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She skipped the cultural buzz of London life when Claudia Zeiske arrived in the market town of Huntly with her young family nearly 30 years ago. She searched for a nearby arts center around her and found that there was none.
Prior to pursuing a career in human rights work with the British Refugee Council in London, Zeiske had studied social anthropology in Berlin and London. As she says, while living in northeast Scotland at the time, focusing on human rights was not a choice.
At the National Galleries of Scotland’s Duff House in nearby Banff, she took a position as a construction manager, but still craved the artistic buzz of the arts on her doorstep.
She decided to create an arts center herself after many discussions over food and wine with like-minded peers. “At first, my ideas were quite traditional,” she recalls. “It was about taking art that was being created and shown in a city and bringing it to a smaller version in the country.”
The related donors told Zeiske that she could do a feasibility study to see whether an arts center could be funded by the city. “They said my feasibility study wasn’t feasible,” she chuckled during last week’s Zoom interview. “That’s how what is now known as ‘the city is the venue’ came about.”
With no funding in its first year (1995) and a £ 700 grant in its second from the then-Scottish Arts Council, Deveron Arts – named after one of the city’s flowing rivers – expanded gradually. Today, inspired by Zeiske, Deveron Projects is a blueprint for arts organizations around the world that are socially active.
And tomorrow, after 25 years of collaborating with over a hundred artists, completing 120 projects, engaging with 4,400 people of Huntly and covering 40,000 miles, Zeiske is going to pass the baton on to a new director.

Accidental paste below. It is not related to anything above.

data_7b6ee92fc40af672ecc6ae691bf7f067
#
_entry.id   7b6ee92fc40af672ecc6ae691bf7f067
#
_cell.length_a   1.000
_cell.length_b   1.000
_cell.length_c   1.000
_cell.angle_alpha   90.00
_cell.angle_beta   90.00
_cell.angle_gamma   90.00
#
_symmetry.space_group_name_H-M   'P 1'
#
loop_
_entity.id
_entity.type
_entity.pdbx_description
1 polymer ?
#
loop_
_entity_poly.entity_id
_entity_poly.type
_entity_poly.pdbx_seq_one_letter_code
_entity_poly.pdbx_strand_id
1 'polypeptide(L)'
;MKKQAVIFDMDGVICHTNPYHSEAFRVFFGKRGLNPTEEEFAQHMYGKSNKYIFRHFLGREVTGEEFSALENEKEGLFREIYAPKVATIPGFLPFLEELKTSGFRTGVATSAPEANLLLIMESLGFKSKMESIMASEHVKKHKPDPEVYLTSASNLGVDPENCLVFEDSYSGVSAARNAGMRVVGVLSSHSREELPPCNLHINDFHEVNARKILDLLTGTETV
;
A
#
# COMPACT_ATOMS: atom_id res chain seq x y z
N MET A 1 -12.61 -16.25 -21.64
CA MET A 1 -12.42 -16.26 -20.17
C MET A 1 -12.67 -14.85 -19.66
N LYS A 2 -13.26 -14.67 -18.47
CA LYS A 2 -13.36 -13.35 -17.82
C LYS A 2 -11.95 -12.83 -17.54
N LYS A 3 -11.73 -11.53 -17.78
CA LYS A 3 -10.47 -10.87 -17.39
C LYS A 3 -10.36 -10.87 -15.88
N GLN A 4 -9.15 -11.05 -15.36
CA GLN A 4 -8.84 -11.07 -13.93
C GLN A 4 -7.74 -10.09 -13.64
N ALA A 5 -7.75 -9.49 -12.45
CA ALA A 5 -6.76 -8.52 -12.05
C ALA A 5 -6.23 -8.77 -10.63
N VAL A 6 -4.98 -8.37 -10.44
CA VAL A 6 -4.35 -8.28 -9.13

During an online luncheon for 150 people organized by Zeiske and moderated by his longtime friend and collaborator at Deveron Projects, Anthony Schrag, this change of the guard will take place. The new director’s announcement will be revealed by John Kenny, a musician who will play an ancient wind instrument named the Carnyx. Entertainment will also be offered by long-time Deveron Projects artist David Sherry, while attendees will dine on a feast for which Huntly-based “food fusion” partnership Neep & Okra Kitchen has received a box of spices and menu instructions in advance.
Huntly is identified as his second home by Schrag, who has collaborated on several projects with Deveron over the past 11 years, including Lure of the Lost, a “art pilgrimage” in which he walked from Huntly to the Venice Biennale in 2015.
The Edinburgh-based poet, who is a senior lecturer in arts management and cultural policy at Queen Margaret University in Edinburgh, jokes, “I’ve become part of the family – they can’t get rid of me,”
“The beauty of Deveron Projects is that no one person has full control, whether it’s the community or the artist. Claudia has created a place where people believe that culture in all its forms – joyful, silly, wonderful – can change things.”
Deveron Projects has brought hundreds of artists from the United Kingdom, Europe and beyond to live and work in the city over the past 25 years, exploring themes of local and international interest. It is a combination of the melting pot of culture and social enterprise. Art may be the engine, but the glue that keeps it all together is the food, climate, and walking.
Each artist has also left a body of work behind that has grown into a wide collection over the years. In keeping with the community spirit of Deveron Initiatives, the city collection is not located in a museum or gallery, but rather in areas where they can be seen and appreciated in daily life, such as shops, schools, sports venues and pubs.
Four major legacies have also been left by the artists – all of whom come from all corners of the world. In 2008, in collaboration with Mike Scott of the Waterboys, South African artist Jacques Coezter produced the “Room to Roam” branding of the region. This was after Coetzer discovered a poem entitled Room to Roam by the Huntly-born writer George Macdonald (1824-1905).
The poem, he discovered, reflected some of the city’s attitude towards life. When he learned that the Waterboys had recorded a musical version, a group he loved as a teen,